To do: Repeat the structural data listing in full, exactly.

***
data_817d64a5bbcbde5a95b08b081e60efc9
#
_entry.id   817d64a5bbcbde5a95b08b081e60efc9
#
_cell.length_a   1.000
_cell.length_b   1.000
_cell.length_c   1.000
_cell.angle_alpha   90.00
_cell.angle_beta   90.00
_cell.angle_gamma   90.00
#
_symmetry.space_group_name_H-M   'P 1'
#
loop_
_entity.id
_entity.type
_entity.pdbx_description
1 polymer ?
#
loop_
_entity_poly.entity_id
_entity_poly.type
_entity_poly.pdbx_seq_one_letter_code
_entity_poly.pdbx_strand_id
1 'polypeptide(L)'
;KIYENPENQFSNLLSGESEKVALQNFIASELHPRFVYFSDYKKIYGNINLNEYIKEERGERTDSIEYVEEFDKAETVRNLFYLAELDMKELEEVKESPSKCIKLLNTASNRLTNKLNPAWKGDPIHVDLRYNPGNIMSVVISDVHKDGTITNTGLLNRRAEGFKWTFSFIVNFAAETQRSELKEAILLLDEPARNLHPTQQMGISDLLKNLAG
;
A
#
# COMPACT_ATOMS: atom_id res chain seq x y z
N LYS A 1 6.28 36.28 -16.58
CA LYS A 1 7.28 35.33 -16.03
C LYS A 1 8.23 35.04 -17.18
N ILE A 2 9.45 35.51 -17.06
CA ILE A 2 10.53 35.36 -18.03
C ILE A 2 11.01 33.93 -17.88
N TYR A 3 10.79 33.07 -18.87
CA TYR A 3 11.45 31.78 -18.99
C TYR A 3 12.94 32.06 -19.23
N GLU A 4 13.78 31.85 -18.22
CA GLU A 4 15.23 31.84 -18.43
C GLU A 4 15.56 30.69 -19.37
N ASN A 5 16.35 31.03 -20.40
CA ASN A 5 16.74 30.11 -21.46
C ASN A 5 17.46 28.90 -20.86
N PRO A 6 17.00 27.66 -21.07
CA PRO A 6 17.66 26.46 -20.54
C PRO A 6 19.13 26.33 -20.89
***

data_817d64a5bbcbde5a95b08b081e60efc9
#
_entry.id   817d64a5bbcbde5a95b08b081e60efc9
#
_cell.length_a   1.000
_cell.length_b   1.000
_cell.length_c   1.000
_cell.angle_alpha   90.00
_cell.angle_beta   90.00
_cell.angle_gamma   90.00
#
_symmetry.space_group_name_H-M   'P 1'
#
loop_
_entity.id
_entity.type
_entity.pdbx_description
1 polymer ?
#
loop_
_entity_poly.entity_id
_entity_poly.type
_entity_poly.pdbx_seq_one_letter_code
_entity_poly.pdbx_strand_id
1 'polypeptide(L)'
;KIYENPENQFSNLLSGESEKVALQNFIASELHPRFVYFSDYKKIYGNINLNEYIKEERGERTDSIEYVEEFDKAETVRNLFYLAELDMKELEEVKESPSKCIKLLNTASNRLTNKLNPAWKGDPIHVDLRYNPGNIMSVVISDVHKDGTITNTGLLNRRAEGFKWTFSFIVNFAAETQRSELKEAILLLDEPARNLHPTQQMGISDLLKNLAG
;
A
#
# COMPACT_ATOMS: atom_id res chain seq x y z
N LYS A 1 6.28 36.28 -16.58
CA LYS A 1 7.28 35.33 -16.03
C LYS A 1 8.23 35.04 -17.18
N ILE A 2 9.45 35.51 -17.06
CA ILE A 2 10.53 35.36 -18.03
C ILE A 2 11.01 33.93 -17.88
N TYR A 3 10.79 33.07 -18.87
CA TYR A 3 11.45 31.78 -18.99
C TYR A 3 12.94 32.06 -19.23
N GLU A 4 13.78 31.85 -18.22
CA GLU A 4 15.23 31.84 -18.43
C GLU A 4 15.56 30.69 -19.37
N ASN A 5 16.35 31.03 -20.40
CA ASN A 5 16.74 30.11 -21.46
C ASN A 5 17.46 28.90 -20.86
N PRO A 6 17.00 27.66 -21.07
CA PRO A 6 17.66 26.46 -20.54
C PRO A 6 19.13 26.33 -20.89